The guanaco (Lama guanicoe), or wild llama, is a species of wild camalids native to South America, the wild ancestor of the llama and alpaca. It is an elegant animal in a state of nature, with a long slender neck and fine legs. Its distribution extends from Northern Peru to Patagonia. This species inhabits dry, open country either in mountains or on plains. It can run at about 35 miles per hour. Guanacos enjoy standing and even lying in mountain streams and are said to be good swimmers. When about to lie down, guanaco gets down on its front knees, collapses his hindquarters, and then drops on its chest, its legs tucked under its body. Guanacos live in herds composed of females, their young and a dominant male. It is said that if the dominant male of the group is shot, the females will not flee, but will nudge him in an effort to get him on his feet. As a source of food, clothing and other products guanacos were aggressively hunted by inhabitants of South America. This beautiful animal is killed because it is considered to be a competitor with domestic sheep and because its skin is commercially valuable.

Female guanacos give birth every other year. The 8-12 kg newborn baby guanaco is very precocious and can graze and run about just a few days after birth. The mother may suckle her offspring up to six or eight months. The baby guanaco grows very fast: the female reaches sexual maturity at two, and adult size in three or four years. Guanaco in captivity may leave up to 23 years. The guanaco is usually gentle and become a good pet, though an adult can be aggressive. It has become an endangered species and has to be managed for conservation.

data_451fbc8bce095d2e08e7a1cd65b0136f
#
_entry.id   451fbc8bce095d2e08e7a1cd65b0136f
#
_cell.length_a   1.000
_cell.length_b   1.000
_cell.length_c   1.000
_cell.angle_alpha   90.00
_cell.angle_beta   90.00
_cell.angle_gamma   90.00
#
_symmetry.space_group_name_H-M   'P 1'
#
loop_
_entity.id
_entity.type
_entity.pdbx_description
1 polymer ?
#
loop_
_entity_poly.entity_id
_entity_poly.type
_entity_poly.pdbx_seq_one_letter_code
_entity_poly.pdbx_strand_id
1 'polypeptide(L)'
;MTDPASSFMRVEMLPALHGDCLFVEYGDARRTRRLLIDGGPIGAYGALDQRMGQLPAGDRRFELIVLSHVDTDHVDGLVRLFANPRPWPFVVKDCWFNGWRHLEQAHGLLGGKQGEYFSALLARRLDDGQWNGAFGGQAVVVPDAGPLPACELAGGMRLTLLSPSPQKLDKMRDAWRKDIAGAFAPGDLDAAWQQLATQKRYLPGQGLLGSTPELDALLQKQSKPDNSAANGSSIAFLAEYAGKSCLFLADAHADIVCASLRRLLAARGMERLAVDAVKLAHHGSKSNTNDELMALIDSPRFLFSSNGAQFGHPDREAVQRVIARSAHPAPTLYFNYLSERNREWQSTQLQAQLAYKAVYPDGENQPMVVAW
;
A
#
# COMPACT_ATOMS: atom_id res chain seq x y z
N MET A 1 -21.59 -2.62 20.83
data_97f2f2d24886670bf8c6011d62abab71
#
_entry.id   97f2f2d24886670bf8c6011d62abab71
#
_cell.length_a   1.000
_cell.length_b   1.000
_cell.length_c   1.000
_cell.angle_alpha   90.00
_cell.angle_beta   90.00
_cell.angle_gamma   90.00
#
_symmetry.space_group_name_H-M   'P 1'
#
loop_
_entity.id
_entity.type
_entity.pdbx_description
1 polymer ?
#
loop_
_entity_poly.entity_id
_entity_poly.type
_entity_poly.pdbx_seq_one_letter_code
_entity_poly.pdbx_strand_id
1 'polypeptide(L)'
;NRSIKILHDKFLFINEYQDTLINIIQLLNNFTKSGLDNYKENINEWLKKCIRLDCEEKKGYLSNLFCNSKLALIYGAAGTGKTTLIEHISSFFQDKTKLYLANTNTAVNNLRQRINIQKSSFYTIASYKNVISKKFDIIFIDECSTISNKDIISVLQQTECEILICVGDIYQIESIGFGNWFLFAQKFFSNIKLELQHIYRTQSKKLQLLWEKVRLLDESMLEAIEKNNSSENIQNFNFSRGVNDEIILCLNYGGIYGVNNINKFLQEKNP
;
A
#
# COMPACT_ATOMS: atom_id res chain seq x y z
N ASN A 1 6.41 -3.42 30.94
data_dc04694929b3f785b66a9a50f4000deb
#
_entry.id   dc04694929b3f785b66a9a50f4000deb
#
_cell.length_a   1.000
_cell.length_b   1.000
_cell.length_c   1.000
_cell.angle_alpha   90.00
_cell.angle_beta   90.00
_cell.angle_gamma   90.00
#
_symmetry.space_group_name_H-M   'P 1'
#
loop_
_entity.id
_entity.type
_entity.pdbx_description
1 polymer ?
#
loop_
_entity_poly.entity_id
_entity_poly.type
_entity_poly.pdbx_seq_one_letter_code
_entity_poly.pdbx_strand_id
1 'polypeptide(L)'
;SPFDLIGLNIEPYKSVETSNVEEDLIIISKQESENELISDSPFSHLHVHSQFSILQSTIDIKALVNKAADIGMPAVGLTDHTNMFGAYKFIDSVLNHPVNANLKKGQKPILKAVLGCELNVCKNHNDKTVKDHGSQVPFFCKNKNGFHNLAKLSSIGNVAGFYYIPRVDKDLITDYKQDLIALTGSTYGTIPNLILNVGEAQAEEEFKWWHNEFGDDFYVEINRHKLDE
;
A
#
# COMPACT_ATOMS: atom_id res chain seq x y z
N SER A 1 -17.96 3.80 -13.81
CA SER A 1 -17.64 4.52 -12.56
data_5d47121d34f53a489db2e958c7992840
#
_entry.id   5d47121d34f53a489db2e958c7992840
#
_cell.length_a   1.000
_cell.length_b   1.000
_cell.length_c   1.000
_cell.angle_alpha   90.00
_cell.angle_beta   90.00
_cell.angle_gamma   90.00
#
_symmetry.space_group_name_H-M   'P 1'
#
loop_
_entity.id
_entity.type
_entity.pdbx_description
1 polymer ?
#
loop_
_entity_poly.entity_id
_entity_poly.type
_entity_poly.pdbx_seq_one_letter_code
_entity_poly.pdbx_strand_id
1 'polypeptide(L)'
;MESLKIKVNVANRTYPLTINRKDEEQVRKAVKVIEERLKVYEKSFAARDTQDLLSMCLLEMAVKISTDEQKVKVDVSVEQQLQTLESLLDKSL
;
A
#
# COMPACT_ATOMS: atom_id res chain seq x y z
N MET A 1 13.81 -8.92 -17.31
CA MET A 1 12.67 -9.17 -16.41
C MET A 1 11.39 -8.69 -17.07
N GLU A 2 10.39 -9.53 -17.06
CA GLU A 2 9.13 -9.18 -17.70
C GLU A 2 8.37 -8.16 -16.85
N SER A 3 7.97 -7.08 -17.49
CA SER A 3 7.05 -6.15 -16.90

More about guanacos here:

  1. Wildlife Utilization in Latin America. Juhani Ojasti
  2. Walker's Mammals of the World. Ronald M. Nowak
  3. Wildlife Resources: A Global Account of Economic Use. Harald H. Roth, G√ľnter Merz

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